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Re: [cross-project-issues-dev] Producing downloadable p2 repositories

What does p2 do when in encounters an unpacked p2 repo containing packed jars, dropped into the dropins folder? Does it unpack those jars, effectively doubling the disk footprint on the client' machine as it installs them into the eclipse root folder? Or does it *replace* the packed jars w/ normal jars, and keep them in dropins?

The last time I checked the numbers pack200 (using Java 5.0) reduced the size of sites' update jars by 30-40%. So, sure, you're only downloading 7M instead of 10M, but then on disk you've eaten up 17M instead of 10M. Save 30% bandwidth, but incur 170% disk usage.

I can see the benefit for mirrors, but this sounds like teh suck for the end user, especially since some of those unpacked jars still need to be unpacked again to be useful (eg., feature jars) - which means we've not got the same content three times on disk.

Or am I off-base here?


John Arthorne wrote:

Hi Anthony,

We're unfortunately not in a position to be able to tell people what they must do ;). We were hoping to provide sufficiently convincing arguments that you would *want* to provide zips of your repositories, since this makes it much easier for downstream components and products to consume your project's binaries and metadata (and a happier Eclipse Foundation due to reduced disk footprint and bandwidth use). And making life easier for your consumers is typically in projects' best interests...


*Anthony Hunter/Ottawa/IBM@IBMCA*
Sent by: cross-project-issues-dev-bounces@xxxxxxxxxxx

02/10/2009 12:16 PM
Please respond to
Cross project issues <cross-project-issues-dev@xxxxxxxxxxx>

	Cross project issues <cross-project-issues-dev@xxxxxxxxxxx>
	Re: [cross-project-issues-dev] Producing downloadable p2 repositories


Hi John,

Your email says "The p2 team is now recommending". It is not clear to me what you are asking of projects for Galileo, if anything.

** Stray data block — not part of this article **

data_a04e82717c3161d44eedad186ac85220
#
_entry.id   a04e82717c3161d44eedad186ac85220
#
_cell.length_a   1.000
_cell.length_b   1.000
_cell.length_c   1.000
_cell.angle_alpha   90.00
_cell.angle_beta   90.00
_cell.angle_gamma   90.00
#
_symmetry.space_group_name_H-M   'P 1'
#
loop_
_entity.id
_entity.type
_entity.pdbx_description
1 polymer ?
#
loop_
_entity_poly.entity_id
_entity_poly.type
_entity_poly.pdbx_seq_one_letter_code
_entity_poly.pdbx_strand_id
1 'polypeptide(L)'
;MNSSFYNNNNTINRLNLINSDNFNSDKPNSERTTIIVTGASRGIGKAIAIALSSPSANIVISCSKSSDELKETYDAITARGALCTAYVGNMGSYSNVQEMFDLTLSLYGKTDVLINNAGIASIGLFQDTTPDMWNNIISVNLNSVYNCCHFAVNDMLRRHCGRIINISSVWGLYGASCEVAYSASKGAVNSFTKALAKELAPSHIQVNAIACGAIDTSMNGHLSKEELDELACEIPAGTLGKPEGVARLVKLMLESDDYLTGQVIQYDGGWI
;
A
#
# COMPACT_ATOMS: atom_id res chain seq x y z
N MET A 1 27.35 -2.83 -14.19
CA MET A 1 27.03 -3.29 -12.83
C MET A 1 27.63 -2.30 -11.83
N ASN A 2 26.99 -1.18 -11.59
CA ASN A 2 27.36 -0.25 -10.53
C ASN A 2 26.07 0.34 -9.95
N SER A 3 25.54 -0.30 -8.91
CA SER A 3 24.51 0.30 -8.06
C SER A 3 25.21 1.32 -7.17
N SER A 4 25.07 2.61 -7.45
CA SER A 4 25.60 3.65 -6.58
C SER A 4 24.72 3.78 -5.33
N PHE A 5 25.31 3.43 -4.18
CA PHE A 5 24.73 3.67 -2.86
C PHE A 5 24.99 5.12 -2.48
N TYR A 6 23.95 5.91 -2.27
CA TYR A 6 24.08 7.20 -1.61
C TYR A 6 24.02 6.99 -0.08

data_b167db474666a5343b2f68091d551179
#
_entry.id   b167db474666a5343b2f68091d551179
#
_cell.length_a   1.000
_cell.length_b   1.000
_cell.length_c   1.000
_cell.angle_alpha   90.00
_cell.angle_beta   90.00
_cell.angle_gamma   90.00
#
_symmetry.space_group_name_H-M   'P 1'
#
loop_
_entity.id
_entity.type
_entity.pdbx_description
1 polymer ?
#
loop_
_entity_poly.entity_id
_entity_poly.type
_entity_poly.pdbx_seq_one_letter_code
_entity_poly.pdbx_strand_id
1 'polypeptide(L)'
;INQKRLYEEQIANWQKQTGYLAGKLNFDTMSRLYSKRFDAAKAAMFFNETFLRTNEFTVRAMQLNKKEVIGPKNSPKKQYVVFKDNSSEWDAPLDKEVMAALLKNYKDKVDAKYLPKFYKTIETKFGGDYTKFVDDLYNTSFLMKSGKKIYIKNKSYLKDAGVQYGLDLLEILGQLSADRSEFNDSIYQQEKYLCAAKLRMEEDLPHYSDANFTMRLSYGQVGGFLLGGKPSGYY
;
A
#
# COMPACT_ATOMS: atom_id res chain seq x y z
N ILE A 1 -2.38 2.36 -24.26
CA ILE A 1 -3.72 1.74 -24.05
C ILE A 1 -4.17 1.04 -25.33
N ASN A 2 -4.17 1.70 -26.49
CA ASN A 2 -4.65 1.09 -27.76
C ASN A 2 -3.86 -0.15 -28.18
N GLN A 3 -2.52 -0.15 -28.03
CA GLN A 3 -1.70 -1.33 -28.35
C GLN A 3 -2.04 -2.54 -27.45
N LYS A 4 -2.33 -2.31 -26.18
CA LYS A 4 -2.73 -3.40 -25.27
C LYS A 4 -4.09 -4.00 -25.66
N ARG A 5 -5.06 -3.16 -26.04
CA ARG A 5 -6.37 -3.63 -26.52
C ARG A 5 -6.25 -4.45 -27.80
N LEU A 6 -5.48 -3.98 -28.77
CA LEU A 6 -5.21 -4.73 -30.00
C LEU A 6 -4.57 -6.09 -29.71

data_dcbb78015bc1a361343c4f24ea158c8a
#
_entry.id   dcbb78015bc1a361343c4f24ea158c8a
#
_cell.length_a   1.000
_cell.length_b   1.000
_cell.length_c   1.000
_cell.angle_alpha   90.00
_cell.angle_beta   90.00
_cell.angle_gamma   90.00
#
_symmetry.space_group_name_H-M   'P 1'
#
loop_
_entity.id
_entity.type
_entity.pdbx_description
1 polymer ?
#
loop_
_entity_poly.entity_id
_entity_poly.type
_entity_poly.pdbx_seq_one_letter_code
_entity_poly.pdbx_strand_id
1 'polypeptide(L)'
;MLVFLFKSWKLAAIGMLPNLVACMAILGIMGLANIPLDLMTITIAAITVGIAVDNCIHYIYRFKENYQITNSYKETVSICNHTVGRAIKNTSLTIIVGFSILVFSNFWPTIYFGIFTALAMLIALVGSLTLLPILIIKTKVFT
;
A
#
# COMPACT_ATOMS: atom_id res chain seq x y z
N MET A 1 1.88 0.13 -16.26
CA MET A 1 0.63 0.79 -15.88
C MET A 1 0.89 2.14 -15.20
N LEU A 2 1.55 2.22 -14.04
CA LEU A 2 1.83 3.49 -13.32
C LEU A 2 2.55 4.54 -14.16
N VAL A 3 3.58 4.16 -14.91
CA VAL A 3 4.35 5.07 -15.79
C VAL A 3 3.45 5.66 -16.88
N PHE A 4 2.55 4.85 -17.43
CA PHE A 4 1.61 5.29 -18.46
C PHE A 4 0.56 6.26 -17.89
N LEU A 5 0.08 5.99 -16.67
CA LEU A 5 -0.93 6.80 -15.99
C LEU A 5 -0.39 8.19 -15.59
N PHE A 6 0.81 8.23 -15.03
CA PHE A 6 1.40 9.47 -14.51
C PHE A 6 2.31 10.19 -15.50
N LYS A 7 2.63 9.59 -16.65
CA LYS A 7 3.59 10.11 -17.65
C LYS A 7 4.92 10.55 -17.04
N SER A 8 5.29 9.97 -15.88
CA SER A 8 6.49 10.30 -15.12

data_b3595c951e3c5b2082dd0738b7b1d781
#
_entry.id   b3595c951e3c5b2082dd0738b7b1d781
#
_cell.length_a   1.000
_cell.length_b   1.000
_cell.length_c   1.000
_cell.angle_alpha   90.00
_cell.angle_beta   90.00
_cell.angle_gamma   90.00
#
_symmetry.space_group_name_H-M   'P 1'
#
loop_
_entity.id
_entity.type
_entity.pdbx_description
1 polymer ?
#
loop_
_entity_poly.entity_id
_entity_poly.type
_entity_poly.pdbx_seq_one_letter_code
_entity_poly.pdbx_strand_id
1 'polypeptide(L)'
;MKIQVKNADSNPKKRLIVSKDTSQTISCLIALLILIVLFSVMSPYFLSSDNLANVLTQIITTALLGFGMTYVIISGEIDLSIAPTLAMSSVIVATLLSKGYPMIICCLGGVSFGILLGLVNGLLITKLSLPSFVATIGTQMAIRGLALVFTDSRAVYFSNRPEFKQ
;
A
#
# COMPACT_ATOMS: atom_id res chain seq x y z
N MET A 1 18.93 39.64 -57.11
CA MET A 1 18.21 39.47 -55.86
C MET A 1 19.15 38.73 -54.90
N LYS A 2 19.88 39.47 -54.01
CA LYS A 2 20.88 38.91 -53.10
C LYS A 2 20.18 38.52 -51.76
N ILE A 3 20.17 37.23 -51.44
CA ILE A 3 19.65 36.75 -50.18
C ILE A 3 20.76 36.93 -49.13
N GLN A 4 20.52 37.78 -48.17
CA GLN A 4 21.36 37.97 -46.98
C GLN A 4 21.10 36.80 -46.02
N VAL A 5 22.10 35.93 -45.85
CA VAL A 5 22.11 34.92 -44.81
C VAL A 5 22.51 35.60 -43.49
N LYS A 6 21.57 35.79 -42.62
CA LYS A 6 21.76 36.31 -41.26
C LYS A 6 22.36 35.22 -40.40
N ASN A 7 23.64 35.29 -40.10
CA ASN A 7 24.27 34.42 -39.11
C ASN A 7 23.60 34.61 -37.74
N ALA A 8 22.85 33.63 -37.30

Anthony Hunter _mailto:anthonyh@xxxxxx.com_
Software Development Manager: Eclipse Open Source Components
IBM Rational Software: Aurora / GEF / GMF / Modeling Tools
Phone: 613-270-4613

Inactive hide details for John Arthorne---02/10/2009 09:49:48 AM---If you are responsible for your project's builds and packagiJohn Arthorne---02/10/2009 09:49:48 AM---If you are responsible for your project's builds and packaging, please read on!

John Arthorne/Ottawa/IBM@IBMCA


02/10/2009 09:49 AM

[cross-project-issues-dev] Producing downloadable p2 repositories


If you are responsible for your project's builds and packaging, please read on!

As you all know, providing update sites that include p2 metadata is a "must do" for the Galileo release. Now that everyone is producing this metadata, the obvious question that arises is how do people building products and packages consume this metadata? Everyone is accustomed to consuming Eclipse project output in the convenient form of zip files:

* zips are easily replicated to company mirrors, which reduces bandwidth costs for both producers and consumers * zips are a reliable and consistent input for builds. If you keep the input zips around, you can reproduce an old build easily and reliably * power users can hack together applications by unzipping various zips into the Eclipse dropins folder

However, there are also numerous advantages to consuming project output in the form of p2 repositories:

* Repositories can use pack200 to drastically reduce transfer costs and disk footprint * Repositories contain p2 metadata that would otherwise need to be generated on the fly by p2 on first startup * As projects start to produce and exploit more advanced p2 metadata, it can no longer be generated on the fly (think chmod and sym-link metadata for example) * A project can produce a single repository containing all of their project's output. Consumers then have the flexibility to install only the portions they need. In the past this consumer flexibility was only possible by having the producer provide numerous zip files containing the different permutations of their project output. These large collections of zips are a maintenance nightmare for producers, and lead to slower builds and higher disk usage.

On the other hand, remote repositories don't make for a reliable build input. They expose builds to transient communication failures, they may change or be deleted, they are difficult to mirror, they add to bandwidth costs if they are consumed remotely on every build, etc.

So, how do projects offer all of the advantages of both zips and p2 repositories? The answer: zipped p2 repositories. Simply take the p2 repositories you are producing today, zip them up, and make them available on your project download page. Consumers can then download these repositories, and use them offline in all the same ways they use either zips or remote repositories today. The p2 team is now recommending this zipped repository format as the downloadable format of the future. For more details, see this wiki page:

The p2 team_______________________________________________
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Nick Boldt ::
Release Engineer :: Eclipse Modeling & Dash CBI

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